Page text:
diff mbox

[01/11] public: adjust documentation following XSA-217

Message ID 594A58DF0200007800165034@prv-mh.provo.novell.com
State New, archived
Headers show

Commit Message

Jan Beulich June 21, 2017, 9:30 a.m. UTC
Signed-off-by: Jan Beulich <jbeulich@suse.com>
public: adjust documentation following XSA-217

Signed-off-by: Jan Beulich <jbeulich@suse.com>

--- a/xen/include/public/grant_table.h
+++ b/xen/include/public/grant_table.h
@@ -411,12 +411,13 @@ typedef struct gnttab_dump_table gnttab_
 DEFINE_XEN_GUEST_HANDLE(gnttab_dump_table_t);
 
 /*
- * GNTTABOP_transfer_grant_ref: Transfer <frame> to a foreign domain. The
- * foreign domain has previously registered its interest in the transfer via
- * <domid, ref>.
+ * GNTTABOP_transfer: Transfer <frame> to a foreign domain. The foreign domain
+ * has previously registered its interest in the transfer via <domid, ref>.
  *
  * Note that, even if the transfer fails, the specified page no longer belongs
  * to the calling domain *unless* the error is GNTST_bad_page.
+ *
+ * Note further that only PV guests can use this operation.
  */
 struct gnttab_transfer {
     /* IN parameters. */
--- a/xen/include/public/memory.h
+++ b/xen/include/public/memory.h
@@ -102,6 +102,8 @@ DEFINE_XEN_GUEST_HANDLE(xen_memory_reser
  * Returns zero on complete success, otherwise a negative error code.
  * On complete success then always @nr_exchanged == @in.nr_extents.
  * On partial success @nr_exchanged indicates how much work was done.
+ *
+ * Note that only PV guests can use this operation.
  */
 #define XENMEM_exchange             11
 struct xen_memory_exchange {

Comments

Andrew Cooper June 21, 2017, 11:26 a.m. UTC | #1
On 21/06/17 10:30, Jan Beulich wrote:
> Signed-off-by: Jan Beulich <jbeulich@suse.com>

Reviewed-by: Andrew Cooper <andrew.cooper3@citrix.com>
George Dunlap June 21, 2017, 3:44 p.m. UTC | #2
Jan,

When you have a long series like this, could you name the files in a way
that makes it easier for a shell script to get their order?  e.g.,
01-xsa217-doc.patch, 02-gnttab-xfer-xenheap.patch, &c?

Having to manually save-and-apply the name of each patch of an
eleven-patch series separately is fairly annoying.  If they started with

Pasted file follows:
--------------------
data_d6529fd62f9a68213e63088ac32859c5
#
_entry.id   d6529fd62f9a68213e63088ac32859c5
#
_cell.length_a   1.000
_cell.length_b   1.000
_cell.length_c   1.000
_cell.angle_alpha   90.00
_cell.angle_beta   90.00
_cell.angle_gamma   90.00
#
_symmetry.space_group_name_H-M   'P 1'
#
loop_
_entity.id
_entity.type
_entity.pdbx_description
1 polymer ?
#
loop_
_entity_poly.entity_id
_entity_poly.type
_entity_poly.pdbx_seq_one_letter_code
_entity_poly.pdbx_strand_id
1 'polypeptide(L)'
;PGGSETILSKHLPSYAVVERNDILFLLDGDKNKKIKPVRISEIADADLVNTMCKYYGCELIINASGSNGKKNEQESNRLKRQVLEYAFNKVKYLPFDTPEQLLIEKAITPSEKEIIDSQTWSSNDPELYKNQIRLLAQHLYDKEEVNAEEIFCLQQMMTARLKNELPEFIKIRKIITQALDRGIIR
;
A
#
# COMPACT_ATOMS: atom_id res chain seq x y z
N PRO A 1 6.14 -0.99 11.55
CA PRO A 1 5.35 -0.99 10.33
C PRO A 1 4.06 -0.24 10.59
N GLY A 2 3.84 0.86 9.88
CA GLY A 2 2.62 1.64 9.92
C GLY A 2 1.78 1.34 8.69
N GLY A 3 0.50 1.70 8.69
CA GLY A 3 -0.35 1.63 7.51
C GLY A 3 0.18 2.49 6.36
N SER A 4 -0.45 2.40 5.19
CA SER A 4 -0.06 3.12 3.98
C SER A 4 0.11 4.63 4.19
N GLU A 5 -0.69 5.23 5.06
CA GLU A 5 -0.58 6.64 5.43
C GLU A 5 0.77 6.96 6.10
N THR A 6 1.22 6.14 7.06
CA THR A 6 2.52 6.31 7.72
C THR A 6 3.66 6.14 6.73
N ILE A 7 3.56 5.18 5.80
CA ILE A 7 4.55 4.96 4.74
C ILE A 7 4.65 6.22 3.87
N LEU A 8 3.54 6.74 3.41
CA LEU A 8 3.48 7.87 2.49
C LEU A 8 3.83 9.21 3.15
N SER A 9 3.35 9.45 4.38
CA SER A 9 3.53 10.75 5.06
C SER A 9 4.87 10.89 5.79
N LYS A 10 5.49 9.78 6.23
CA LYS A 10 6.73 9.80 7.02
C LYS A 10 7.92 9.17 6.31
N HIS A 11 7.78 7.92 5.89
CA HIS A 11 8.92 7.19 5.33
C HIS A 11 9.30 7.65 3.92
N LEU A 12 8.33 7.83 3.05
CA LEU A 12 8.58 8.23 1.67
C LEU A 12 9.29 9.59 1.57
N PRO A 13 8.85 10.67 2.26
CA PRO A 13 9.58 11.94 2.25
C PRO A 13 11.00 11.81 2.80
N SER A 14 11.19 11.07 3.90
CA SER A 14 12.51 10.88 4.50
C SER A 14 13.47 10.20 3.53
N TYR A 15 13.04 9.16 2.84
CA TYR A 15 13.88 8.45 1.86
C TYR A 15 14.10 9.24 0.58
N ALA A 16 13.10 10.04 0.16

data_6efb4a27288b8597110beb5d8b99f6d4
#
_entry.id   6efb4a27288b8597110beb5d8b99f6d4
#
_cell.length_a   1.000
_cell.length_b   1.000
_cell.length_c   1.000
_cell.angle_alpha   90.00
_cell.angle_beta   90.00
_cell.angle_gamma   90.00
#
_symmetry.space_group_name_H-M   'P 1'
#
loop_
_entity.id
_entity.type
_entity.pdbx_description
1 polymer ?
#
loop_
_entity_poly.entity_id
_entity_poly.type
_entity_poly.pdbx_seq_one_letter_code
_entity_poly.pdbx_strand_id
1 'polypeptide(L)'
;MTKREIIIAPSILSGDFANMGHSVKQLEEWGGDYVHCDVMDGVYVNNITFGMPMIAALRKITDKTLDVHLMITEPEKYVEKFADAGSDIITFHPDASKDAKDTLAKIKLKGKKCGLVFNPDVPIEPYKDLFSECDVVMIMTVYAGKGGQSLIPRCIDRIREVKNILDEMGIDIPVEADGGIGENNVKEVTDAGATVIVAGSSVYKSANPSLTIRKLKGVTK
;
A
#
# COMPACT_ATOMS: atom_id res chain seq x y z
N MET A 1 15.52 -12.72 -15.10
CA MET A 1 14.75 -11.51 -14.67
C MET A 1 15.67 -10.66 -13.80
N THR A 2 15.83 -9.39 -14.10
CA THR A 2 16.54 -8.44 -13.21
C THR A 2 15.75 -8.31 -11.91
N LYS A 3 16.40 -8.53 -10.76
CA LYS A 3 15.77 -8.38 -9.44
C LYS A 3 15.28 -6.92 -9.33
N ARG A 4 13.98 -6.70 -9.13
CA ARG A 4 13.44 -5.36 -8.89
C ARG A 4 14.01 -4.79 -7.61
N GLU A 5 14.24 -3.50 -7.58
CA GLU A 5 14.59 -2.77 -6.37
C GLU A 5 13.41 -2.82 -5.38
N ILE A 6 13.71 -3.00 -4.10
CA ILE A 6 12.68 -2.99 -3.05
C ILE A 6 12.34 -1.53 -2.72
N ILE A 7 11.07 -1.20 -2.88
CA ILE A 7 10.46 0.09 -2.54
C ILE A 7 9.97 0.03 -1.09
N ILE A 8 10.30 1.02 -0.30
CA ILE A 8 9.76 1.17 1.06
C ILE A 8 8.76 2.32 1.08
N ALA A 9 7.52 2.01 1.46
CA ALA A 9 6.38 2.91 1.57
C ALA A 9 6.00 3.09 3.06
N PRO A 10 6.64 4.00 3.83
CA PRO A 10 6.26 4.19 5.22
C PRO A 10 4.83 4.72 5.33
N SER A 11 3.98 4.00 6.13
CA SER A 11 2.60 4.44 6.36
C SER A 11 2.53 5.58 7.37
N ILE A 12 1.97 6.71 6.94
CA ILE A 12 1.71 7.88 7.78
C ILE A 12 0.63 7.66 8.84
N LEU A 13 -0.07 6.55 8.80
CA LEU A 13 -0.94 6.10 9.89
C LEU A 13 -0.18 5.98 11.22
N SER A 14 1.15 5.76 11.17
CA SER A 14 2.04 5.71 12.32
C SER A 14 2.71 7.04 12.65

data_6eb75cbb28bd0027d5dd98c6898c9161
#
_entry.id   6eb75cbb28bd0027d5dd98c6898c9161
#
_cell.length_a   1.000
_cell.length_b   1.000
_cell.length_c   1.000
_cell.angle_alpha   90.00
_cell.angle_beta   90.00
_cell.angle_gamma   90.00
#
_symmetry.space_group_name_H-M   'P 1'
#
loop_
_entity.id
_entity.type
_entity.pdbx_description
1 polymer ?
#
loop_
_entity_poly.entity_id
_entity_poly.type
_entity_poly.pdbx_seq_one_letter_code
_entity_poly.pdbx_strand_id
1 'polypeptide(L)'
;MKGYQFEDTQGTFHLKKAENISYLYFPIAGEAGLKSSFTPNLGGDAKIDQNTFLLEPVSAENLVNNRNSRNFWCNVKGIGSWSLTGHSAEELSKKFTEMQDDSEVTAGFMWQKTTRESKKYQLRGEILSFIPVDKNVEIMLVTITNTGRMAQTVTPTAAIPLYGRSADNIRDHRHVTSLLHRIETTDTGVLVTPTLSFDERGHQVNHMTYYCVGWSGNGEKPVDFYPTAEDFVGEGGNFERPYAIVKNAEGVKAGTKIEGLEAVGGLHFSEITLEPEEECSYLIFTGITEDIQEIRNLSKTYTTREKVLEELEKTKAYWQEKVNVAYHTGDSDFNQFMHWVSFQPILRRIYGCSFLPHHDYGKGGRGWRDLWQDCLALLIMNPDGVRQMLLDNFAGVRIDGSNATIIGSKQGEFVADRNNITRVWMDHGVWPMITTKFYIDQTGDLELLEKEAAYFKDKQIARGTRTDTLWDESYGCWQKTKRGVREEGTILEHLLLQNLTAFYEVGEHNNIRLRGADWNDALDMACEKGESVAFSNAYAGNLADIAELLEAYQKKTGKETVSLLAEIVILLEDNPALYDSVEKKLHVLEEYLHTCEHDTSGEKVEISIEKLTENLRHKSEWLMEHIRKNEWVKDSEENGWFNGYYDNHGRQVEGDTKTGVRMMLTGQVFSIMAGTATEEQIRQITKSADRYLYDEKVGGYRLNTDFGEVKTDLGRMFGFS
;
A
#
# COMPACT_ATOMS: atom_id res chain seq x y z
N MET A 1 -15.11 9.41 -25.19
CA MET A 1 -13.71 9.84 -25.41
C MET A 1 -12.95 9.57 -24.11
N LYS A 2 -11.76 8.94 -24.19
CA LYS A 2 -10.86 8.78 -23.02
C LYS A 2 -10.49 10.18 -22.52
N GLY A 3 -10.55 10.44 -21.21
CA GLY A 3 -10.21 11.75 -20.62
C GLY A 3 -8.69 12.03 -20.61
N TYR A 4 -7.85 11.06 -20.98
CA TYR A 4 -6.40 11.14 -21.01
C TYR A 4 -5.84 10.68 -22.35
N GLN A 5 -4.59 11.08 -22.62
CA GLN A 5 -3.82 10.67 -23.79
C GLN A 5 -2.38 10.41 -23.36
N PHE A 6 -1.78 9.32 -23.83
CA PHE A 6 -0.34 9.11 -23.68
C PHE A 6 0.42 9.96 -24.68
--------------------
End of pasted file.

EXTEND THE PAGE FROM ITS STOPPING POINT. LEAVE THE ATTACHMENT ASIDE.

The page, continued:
a number, I could save them all to the same directory and then use "for
patch in *.patch ; do..." to apply them.

(Using `git send-email` would also make things a lot easier...)

 -George

On 21/06/17 10:30, Jan Beulich wrote:
> Signed-off-by: Jan Beulich <jbeulich@suse.com>
> 
> --- a/xen/include/public/grant_table.h
> +++ b/xen/include/public/grant_table.h
> @@ -411,12 +411,13 @@ typedef struct gnttab_dump_table gnttab_
>  DEFINE_XEN_GUEST_HANDLE(gnttab_dump_table_t);
>  
>  /*
> - * GNTTABOP_transfer_grant_ref: Transfer <frame> to a foreign domain. The
> - * foreign domain has previously registered its interest in the transfer via
> - * <domid, ref>.
> + * GNTTABOP_transfer: Transfer <frame> to a foreign domain. The foreign domain
> + * has previously registered its interest in the transfer via <domid, ref>.
>   *
>   * Note that, even if the transfer fails, the specified page no longer belongs
>   * to the calling domain *unless* the error is GNTST_bad_page.
> + *
> + * Note further that only PV guests can use this operation.
>   */
>  struct gnttab_transfer {
>      /* IN parameters. */
> --- a/xen/include/public/memory.h
> +++ b/xen/include/public/memory.h
> @@ -102,6 +102,8 @@ DEFINE_XEN_GUEST_HANDLE(xen_memory_reser
>   * Returns zero on complete success, otherwise a negative error code.
>   * On complete success then always @nr_exchanged == @in.nr_extents.
>   * On partial success @nr_exchanged indicates how much work was done.